Torrey's anthropomorphic point of view, on the other hand, leads Torrey consistently to entertain the point of view of the other.  Emerson's nature as "not me" becomes Torrey's imaginative point of view.  In turn, that leads Torrey to consider--if always ever so politely--the serious ethical questions raised by non-human perspectives. 


13. Torrey's gentle anti-imperialism


Torrey was by no means a political activist.  His calls for conservation, though consistent throughout his work, are gentle, even timid, in comparison with those of, say, John Muir, his contemporary.  Yet Torrey's anthropomorphism did lead him to make some significant social commentary.  For example, farther along in the nature ramble called "Autumnal Moralities," mentioned above, after seeing the old companion white oaks, Torrey reaches a stand of old pines.  Addressing an imaginary property owner, he writes of the trees:


These tall pine trees are yours.  You have sovereignty over them, to use a word that is just now sweet in the American mouth....  You may turn all their beauty to ashes, and it will be nobody's business to remonstrate.  The trees are yours.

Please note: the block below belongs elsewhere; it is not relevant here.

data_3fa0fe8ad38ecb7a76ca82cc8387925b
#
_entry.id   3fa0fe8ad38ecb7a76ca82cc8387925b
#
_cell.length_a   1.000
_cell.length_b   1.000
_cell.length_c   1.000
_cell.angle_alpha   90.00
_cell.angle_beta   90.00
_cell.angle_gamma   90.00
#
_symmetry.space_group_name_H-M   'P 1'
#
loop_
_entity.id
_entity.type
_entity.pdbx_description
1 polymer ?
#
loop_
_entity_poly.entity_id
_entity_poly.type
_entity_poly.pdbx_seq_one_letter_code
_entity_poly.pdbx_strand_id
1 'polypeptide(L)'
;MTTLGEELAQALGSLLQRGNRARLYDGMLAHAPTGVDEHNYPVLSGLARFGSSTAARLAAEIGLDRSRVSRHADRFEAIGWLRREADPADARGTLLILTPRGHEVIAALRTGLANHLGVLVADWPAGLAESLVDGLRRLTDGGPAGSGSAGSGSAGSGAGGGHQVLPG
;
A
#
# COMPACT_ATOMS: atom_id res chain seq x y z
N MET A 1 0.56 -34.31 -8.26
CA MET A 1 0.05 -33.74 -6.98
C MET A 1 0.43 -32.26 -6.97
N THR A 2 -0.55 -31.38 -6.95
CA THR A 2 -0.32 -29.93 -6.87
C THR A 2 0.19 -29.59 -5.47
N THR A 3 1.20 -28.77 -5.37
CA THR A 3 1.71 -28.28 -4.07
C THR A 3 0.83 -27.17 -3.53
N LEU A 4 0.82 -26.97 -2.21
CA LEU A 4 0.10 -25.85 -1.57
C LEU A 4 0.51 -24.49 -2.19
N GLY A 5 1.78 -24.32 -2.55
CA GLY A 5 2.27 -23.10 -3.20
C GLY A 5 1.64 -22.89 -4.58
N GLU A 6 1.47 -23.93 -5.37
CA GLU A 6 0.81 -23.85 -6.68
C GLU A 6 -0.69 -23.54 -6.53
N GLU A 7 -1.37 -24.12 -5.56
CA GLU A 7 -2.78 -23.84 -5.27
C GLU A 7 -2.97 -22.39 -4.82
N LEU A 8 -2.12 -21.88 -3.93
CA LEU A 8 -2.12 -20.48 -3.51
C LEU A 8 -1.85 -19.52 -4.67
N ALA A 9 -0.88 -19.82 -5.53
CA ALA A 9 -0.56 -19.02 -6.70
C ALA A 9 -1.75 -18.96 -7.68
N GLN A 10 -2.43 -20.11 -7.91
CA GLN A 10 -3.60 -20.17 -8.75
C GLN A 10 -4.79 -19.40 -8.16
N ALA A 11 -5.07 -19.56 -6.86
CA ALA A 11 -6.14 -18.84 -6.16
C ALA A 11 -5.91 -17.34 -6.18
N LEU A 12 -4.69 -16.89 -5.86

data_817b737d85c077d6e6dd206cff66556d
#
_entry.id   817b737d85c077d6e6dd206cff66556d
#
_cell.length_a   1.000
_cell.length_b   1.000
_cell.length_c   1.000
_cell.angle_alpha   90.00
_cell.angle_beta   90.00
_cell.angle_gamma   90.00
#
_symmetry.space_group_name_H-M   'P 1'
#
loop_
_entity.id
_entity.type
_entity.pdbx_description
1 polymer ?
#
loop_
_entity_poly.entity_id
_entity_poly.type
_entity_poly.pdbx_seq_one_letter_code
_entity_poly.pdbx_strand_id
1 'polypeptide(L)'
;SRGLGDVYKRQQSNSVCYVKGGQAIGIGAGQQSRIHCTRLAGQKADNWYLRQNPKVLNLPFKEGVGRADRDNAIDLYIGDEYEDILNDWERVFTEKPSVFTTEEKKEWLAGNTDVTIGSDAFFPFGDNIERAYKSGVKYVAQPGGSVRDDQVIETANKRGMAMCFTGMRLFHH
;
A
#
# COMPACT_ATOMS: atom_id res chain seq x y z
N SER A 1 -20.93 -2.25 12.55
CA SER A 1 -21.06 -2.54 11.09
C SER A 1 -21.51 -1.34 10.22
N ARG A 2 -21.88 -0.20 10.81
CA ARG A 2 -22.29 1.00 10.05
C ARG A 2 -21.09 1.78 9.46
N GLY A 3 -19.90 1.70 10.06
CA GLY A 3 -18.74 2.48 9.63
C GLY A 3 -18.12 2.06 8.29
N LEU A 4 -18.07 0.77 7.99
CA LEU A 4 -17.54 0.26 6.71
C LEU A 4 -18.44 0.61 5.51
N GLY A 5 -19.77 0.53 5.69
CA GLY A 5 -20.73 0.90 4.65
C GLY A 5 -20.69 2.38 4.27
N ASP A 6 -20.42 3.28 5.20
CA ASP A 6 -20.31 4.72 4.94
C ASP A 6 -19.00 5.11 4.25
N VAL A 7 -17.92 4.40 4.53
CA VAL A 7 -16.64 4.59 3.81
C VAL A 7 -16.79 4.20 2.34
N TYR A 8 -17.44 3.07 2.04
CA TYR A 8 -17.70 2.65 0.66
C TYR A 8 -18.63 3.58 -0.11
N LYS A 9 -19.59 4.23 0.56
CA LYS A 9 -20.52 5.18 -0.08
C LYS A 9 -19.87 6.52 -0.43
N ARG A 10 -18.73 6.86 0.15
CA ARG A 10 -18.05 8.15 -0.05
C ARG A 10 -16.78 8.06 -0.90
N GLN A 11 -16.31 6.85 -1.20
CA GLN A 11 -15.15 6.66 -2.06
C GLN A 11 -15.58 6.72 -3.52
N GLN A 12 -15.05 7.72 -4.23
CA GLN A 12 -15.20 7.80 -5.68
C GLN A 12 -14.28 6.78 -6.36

I hope, notwithstanding, that you do not quite think so.  I would rather believe that you look upon your so-called proprietorship as little more than a convenient legal fiction; . . . (CW 147-48) 


The thoughts here are not notable for their originality:  These comments about property merely extend Thoreau's ideas about how a rambler can own a field, just by walking through it.  Yet the remark about the word "sovereignty" as "just now sweet in the American mouth," appears in a Boston newspaper at a time of growing American imperialism.  Expansionist sentiment had lead to the Spanish-American war.  This is the time of the "war fever" expressed in William Dean Howell's much-anthologized short story, "Editha."